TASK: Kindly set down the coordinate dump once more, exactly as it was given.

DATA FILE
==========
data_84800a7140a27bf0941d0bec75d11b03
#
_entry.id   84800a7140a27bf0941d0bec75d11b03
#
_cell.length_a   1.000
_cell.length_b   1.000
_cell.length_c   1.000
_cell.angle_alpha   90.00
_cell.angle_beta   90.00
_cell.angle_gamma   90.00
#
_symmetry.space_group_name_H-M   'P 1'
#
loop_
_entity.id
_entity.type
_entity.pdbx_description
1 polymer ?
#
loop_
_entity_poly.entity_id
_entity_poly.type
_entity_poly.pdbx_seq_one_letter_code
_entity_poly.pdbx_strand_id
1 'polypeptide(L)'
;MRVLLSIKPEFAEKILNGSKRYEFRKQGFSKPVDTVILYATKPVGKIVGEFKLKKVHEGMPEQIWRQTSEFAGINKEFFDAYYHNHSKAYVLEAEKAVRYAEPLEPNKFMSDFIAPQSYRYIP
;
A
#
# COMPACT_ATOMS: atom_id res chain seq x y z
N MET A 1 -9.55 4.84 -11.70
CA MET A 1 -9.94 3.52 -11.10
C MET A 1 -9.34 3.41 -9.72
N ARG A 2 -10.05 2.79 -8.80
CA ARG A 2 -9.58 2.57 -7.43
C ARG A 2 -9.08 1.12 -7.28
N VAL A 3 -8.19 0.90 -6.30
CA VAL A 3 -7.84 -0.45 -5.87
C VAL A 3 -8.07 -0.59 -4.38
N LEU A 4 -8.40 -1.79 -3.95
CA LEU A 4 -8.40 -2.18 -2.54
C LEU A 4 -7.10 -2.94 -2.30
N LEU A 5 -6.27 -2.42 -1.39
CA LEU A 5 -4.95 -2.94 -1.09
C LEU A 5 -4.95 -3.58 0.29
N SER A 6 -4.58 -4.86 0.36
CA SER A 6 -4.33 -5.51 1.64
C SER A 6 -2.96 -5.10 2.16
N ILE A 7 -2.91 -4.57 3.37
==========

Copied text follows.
data_84800a7140a27bf0941d0bec75d11b03
#
_entry.id   84800a7140a27bf0941d0bec75d11b03
#
_cell.length_a   1.000
_cell.length_b   1.000
_cell.length_c   1.000
_cell.angle_alpha   90.00
_cell.angle_beta   90.00
_cell.angle_gamma   90.00
#
_symmetry.space_group_name_H-M   'P 1'
#
loop_
_entity.id
_entity.type
_entity.pdbx_description
1 polymer ?
#
loop_
_entity_poly.entity_id
_entity_poly.type
_entity_poly.pdbx_seq_one_letter_code
_entity_poly.pdbx_strand_id
1 'polypeptide(L)'
;MRVLLSIKPEFAEKILNGSKRYEFRKQGFSKPVDTVILYATKPVGKIVGEFKLKKVHEGMPEQIWRQTSEFAGINKEFFDAYYHNHSKAYVLEAEKAVRYAEPLEPNKFMSDFIAPQSYRYIP
;
A
#
# COMPACT_ATOMS: atom_id res chain seq x y z
N MET A 1 -9.55 4.84 -11.70
CA MET A 1 -9.94 3.52 -11.10
C MET A 1 -9.34 3.41 -9.72
N ARG A 2 -10.05 2.79 -8.80
CA ARG A 2 -9.58 2.57 -7.43
C ARG A 2 -9.08 1.12 -7.28
N VAL A 3 -8.19 0.90 -6.30
CA VAL A 3 -7.84 -0.45 -5.87
C VAL A 3 -8.07 -0.59 -4.38
N LEU A 4 -8.40 -1.79 -3.95
CA LEU A 4 -8.40 -2.18 -2.54
C LEU A 4 -7.10 -2.94 -2.30
N LEU A 5 -6.27 -2.42 -1.39
CA LEU A 5 -4.95 -2.94 -1.09
C LEU A 5 -4.95 -3.58 0.29
N SER A 6 -4.58 -4.86 0.36
CA SER A 6 -4.33 -5.51 1.64
C SER A 6 -2.96 -5.10 2.16
N ILE A 7 -2.91 -4.57 3.37